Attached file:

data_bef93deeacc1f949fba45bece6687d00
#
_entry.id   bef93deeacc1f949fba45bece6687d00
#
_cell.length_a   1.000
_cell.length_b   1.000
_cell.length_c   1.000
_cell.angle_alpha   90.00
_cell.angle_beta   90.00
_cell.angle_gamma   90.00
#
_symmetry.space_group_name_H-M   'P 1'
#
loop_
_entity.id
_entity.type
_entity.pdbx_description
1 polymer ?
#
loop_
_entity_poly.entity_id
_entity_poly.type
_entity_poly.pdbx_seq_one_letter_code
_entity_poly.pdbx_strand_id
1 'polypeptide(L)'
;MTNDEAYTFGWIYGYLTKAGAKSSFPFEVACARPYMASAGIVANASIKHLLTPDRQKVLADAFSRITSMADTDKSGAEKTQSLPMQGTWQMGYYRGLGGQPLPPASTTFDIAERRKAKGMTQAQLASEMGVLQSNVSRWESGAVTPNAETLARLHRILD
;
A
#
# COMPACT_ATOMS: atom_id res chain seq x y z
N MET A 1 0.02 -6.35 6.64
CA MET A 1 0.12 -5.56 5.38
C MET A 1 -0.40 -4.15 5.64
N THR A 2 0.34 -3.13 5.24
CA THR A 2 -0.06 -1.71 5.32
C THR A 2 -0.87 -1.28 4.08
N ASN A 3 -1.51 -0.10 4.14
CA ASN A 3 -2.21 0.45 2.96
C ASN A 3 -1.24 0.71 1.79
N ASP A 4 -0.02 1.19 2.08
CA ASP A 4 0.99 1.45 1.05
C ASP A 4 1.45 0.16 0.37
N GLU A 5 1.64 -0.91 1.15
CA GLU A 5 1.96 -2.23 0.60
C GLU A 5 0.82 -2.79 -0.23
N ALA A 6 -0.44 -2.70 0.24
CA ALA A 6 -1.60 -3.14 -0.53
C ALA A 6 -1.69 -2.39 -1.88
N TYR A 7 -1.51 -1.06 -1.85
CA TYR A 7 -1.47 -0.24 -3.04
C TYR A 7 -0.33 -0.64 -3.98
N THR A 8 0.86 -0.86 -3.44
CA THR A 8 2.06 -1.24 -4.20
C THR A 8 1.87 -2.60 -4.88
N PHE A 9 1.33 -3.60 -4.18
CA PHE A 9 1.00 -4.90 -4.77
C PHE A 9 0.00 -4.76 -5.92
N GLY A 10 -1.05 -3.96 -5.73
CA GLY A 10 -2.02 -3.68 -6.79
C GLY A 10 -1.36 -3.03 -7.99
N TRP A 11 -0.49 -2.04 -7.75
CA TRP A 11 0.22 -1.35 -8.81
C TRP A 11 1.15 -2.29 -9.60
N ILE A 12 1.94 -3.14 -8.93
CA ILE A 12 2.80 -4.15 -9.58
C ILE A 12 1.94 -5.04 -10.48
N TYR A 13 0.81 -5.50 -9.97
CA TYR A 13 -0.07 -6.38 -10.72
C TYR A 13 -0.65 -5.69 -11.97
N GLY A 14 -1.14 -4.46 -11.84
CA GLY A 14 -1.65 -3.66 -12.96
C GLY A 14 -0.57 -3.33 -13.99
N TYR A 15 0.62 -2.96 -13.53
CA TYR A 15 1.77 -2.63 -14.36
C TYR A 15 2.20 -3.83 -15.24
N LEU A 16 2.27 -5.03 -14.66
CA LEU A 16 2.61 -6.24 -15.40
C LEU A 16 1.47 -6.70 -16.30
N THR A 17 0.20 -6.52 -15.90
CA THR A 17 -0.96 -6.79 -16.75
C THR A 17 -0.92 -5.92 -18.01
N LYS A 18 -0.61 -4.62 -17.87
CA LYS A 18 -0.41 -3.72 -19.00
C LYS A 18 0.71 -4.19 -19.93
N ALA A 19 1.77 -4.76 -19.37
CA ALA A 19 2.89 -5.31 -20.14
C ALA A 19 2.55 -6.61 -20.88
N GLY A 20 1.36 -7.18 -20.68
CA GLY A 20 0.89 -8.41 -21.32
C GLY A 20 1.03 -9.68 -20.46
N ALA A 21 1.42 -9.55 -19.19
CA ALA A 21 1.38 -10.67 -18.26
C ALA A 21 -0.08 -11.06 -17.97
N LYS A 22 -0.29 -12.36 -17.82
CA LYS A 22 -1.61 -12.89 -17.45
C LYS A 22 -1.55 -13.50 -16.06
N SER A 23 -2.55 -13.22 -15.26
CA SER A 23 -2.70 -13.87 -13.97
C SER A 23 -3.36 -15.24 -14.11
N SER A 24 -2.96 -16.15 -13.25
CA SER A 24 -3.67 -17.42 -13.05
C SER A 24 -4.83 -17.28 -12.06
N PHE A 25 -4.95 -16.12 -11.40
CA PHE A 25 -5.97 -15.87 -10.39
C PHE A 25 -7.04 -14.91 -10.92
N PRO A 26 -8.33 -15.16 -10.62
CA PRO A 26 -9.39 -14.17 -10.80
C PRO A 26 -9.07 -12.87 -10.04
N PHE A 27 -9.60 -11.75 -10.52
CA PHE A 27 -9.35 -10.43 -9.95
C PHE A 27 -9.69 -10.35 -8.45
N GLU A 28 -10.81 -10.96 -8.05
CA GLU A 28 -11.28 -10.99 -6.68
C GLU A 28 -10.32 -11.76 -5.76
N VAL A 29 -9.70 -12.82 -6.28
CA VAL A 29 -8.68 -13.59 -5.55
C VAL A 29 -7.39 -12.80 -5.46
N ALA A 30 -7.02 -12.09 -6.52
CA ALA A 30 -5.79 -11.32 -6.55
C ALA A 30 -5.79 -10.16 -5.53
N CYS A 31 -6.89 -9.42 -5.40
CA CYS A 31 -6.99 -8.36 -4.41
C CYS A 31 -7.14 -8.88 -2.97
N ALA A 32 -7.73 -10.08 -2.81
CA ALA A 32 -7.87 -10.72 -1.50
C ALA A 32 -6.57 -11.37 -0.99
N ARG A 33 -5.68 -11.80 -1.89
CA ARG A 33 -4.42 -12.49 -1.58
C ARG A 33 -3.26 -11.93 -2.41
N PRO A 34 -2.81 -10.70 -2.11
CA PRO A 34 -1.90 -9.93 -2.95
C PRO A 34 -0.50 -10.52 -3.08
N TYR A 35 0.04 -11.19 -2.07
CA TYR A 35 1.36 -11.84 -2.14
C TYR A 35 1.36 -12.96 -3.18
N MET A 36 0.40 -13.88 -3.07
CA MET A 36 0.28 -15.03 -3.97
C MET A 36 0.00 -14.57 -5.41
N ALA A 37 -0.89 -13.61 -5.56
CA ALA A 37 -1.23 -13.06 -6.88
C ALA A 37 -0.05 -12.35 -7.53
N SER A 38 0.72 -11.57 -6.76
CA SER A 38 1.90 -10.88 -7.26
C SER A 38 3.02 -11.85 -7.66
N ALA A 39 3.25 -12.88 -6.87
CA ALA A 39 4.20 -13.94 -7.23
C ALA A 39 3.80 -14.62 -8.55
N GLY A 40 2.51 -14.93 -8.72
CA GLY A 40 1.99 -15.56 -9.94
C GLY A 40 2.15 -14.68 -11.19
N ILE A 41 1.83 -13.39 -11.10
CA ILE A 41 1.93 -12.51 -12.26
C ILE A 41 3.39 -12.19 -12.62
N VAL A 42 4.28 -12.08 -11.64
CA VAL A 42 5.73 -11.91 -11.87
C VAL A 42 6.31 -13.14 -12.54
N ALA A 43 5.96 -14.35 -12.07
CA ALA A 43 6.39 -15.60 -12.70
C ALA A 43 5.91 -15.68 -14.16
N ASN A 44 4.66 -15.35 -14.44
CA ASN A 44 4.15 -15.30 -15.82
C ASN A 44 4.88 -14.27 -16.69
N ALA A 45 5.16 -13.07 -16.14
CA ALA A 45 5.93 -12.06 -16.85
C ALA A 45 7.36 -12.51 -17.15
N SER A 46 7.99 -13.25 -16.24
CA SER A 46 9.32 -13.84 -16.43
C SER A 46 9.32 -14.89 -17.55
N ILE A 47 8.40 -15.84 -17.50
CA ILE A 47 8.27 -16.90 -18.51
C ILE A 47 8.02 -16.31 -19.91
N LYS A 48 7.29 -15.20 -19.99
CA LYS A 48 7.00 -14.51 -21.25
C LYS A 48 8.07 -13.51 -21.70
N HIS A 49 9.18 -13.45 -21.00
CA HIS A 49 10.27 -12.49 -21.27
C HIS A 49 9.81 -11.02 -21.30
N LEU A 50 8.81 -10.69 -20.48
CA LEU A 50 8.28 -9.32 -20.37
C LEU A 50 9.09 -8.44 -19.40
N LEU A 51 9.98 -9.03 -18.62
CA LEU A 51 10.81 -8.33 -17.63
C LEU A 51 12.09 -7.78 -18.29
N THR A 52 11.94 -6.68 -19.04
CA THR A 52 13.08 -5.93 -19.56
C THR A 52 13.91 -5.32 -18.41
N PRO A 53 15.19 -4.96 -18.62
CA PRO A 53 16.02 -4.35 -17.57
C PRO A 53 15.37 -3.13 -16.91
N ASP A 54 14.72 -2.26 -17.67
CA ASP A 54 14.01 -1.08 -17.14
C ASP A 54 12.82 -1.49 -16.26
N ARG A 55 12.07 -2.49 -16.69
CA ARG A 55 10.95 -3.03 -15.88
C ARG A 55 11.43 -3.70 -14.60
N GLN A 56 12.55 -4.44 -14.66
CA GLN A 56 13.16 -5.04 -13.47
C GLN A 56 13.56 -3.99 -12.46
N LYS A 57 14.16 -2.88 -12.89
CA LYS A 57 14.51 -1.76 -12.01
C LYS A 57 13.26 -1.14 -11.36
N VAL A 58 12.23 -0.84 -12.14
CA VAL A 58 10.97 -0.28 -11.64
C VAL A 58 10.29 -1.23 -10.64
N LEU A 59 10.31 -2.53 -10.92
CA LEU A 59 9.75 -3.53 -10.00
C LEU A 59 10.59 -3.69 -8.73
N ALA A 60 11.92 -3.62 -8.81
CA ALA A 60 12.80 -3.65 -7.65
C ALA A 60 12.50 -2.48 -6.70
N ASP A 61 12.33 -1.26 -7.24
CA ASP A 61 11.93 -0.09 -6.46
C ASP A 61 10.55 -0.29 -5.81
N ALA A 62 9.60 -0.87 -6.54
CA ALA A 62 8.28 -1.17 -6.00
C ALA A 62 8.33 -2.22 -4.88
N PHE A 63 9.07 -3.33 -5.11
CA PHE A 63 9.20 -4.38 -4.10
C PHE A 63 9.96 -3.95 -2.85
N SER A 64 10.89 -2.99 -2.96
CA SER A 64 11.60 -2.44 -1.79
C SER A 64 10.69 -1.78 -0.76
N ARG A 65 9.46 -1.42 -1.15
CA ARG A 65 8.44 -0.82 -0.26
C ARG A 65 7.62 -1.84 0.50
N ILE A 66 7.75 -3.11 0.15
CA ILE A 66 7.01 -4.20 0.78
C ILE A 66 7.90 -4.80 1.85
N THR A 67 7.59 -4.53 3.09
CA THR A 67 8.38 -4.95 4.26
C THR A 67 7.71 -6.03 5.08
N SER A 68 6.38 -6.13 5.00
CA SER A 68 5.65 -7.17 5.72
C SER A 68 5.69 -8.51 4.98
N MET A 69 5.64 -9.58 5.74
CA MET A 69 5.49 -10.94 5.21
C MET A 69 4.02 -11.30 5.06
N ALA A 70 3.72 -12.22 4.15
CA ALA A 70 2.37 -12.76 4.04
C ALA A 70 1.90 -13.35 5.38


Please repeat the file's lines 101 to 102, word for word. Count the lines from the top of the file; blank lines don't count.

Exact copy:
CA SER A 24 -3.67 -17.42 -13.05
C SER A 24 -4.83 -17.28 -12.06